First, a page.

Jeff Sessions is probably sorry he left his safe Senate seat of 20-years to be at the Justice Department in a tentative position with constant ridicule from an irrational, egomaniac as president.
   It would be highly unlikely that a Democrat could beat a Republican for a U.S. Senate Seat in the Heart of Dixie.  We are one of the most reliably Republican states in America, especially when it comes to federal offices.
  However, this is a special election and not a normal election.  That means you have to really want to go vote for either Jones or Moore in the middle of Christmas Season.  Most folks particularly 25-45 year olds could not care less who is our Junior U.S. Senator.  That group of folks is more interested in how they are going to make their mortgage payment, what they are going to have for supper, and whether their kid got to their soccer game.
   Therefore, the question is who has the most ardent, fervent, and dedicated followers.  Without question, that is Roy Moore the “Ten Commandments Judge.” Polls have consistently shown that 30-percent of Alabamians will vote for Roy Moore come hell or high water and 70-percent will not vote for him under any circumstances.
   A poll is a picture of the entire electorate.  The final poll and the only one that counts is the one where they count the votes of the folks that showed up to vote on Election Day. That poll favors Roy Moore.  His followers will show up to vote.  They are dedicated to Moore and they are dedicated to voting.  They are also older and older people vote with more propensity than younger voters.  In addition, white voters vote at a higher percentage than black voters.  Our state is essentially divided by racial lines.  Most Democratic voters are black and most Republican voters are white.  It’s that simple.
   Politics and political races are about numbers.  As a boy, I would spend time with my old veteran Probate Judge.  He had been Probate Judge of my county for 30-years, a State Senator, and Sheriff prior to his becoming King of the County.  He would give me the very boring task of studying voting returns of boxes in the county. He would say the first lesson of politics is to learn how to count.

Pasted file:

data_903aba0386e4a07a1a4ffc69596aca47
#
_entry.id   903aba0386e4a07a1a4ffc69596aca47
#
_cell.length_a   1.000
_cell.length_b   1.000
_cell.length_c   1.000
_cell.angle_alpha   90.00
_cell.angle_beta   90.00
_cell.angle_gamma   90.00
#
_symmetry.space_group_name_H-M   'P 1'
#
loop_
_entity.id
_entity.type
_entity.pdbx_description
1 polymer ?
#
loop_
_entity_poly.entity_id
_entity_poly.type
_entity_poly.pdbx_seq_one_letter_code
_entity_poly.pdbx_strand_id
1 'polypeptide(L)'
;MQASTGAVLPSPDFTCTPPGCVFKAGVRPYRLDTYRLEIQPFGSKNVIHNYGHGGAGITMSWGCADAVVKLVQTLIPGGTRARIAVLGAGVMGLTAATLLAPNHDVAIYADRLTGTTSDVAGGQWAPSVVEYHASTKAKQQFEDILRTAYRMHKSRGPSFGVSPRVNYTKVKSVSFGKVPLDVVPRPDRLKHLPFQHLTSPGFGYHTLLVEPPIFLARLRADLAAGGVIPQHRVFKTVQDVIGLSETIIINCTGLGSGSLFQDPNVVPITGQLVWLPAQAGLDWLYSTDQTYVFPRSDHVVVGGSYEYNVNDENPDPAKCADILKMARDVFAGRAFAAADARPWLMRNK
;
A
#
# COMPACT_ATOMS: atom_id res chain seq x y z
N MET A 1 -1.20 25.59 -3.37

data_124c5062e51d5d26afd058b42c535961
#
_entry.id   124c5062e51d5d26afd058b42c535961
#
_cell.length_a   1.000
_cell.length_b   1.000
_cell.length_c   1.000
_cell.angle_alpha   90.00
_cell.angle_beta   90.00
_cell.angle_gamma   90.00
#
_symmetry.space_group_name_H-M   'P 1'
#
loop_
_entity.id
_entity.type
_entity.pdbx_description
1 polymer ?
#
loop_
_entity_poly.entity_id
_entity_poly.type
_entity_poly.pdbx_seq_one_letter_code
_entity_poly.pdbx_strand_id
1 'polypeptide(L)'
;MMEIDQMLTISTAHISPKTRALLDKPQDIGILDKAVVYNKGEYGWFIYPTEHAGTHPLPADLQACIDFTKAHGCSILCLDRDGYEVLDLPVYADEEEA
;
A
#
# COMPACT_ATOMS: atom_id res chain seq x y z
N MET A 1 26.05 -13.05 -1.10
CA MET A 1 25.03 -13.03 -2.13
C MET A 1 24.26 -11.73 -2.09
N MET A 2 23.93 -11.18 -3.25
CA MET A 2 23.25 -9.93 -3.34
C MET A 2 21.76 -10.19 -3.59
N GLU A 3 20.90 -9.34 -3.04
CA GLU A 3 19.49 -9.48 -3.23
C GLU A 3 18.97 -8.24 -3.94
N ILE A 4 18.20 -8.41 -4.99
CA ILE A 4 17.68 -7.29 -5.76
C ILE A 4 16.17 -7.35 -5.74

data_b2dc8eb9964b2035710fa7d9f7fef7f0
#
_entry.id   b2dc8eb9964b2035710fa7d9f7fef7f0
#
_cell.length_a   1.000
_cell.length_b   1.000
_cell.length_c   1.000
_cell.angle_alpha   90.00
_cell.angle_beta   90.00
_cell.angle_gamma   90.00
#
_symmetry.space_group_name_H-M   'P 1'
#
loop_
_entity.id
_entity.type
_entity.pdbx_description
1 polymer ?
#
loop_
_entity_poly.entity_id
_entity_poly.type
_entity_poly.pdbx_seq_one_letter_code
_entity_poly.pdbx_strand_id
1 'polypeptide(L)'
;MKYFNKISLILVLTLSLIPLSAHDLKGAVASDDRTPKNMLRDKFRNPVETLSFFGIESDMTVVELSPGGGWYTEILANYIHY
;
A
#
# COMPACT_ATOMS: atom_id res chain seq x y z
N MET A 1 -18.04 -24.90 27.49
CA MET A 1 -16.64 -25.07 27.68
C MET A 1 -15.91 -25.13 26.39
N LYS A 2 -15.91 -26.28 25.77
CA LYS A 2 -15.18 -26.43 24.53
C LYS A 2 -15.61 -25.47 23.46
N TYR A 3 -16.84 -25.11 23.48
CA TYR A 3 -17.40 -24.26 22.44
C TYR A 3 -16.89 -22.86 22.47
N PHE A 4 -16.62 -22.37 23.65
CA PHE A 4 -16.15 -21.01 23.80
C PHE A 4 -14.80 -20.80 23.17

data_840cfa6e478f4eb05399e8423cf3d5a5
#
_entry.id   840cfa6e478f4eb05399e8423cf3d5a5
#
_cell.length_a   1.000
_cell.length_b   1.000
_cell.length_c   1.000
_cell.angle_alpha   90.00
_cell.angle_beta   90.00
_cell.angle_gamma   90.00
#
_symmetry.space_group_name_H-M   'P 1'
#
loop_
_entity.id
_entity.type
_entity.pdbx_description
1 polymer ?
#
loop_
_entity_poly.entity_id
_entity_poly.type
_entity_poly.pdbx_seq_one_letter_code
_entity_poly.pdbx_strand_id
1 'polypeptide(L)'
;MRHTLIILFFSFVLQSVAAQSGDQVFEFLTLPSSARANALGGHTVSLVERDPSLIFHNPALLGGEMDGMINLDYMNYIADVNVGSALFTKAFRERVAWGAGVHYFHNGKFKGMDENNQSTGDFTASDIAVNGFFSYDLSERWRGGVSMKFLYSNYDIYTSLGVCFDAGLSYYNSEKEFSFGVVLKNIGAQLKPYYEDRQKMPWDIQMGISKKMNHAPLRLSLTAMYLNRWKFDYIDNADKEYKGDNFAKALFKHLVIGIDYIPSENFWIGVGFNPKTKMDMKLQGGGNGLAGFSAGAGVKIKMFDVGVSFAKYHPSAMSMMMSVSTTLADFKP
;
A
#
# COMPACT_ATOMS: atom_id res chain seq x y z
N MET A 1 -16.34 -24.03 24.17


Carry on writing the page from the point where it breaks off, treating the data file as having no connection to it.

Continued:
In the first Republican primary there were 425,000 votes cast in the Senate race.  On the other hand, there were 165,000 Democratic votes cast.  Moore got over 200,000 votes in the GOP runoff against Luther Strange.
    Undoubtedly, Moore is a very polarizing figure.  Like George Wallace, either you like him or you do not. More sophisticated, urbane voters in the state detest Moore and they will not vote for him.  About the time of the Strange vs. Moore runoff contest, a friend of mine hosted a book signing party for me in his Mountain Brook home.  There were about 50 upscale Jefferson County people at the event.  Almost every one of them came up to me and told me that they were Republicans, but if Roy Moore is the GOP nominee, they will vote for Doug Jones.
   Indeed, you can drive through upscale neighborhoods of Jefferson County, especially Mountain Brook, Vestavia and Homewood and you will see Doug Jones signs in practically every yard. You can see this same scenario in upscale enclaves of Huntsville, Mobile, and Montgomery. However, be reminded that George Wallace never carried Mountain Brook.  The folks in the barbershops and beauty parlors in Opp, Oxford, and Rainbow City elect our governors and senators.
   Doug Jones is running an excellent campaign.  He is a good candidate.  However, he is very much out of the mainstream of the majority of Alabama voters, especially on social issues when it comes to guns, abortion, immigration, gay marriage, and transgenders in a weakened military.  He is a real national Democrat and he does not shy away from his liberal positions.  There is no difference between Doug Jones and Barack Obama, Hillary Clinton or Nancy Pelosi.  He is proud of his stance.  He could run for Senator of California and be in the mainstream and probably be elected. However, not in the Heart of Dixie.
   Doug Jones may get close, but close only counts in horseshoes. My guess is that the white voter who attends an evangelical mega church in Gardendale is more likely to vote on Tuesday than a black voter in North Birmingham.
   We will see.  Turnout is the key.

Fond memories of an Alabama gentleman

 

 

By Steve Flowers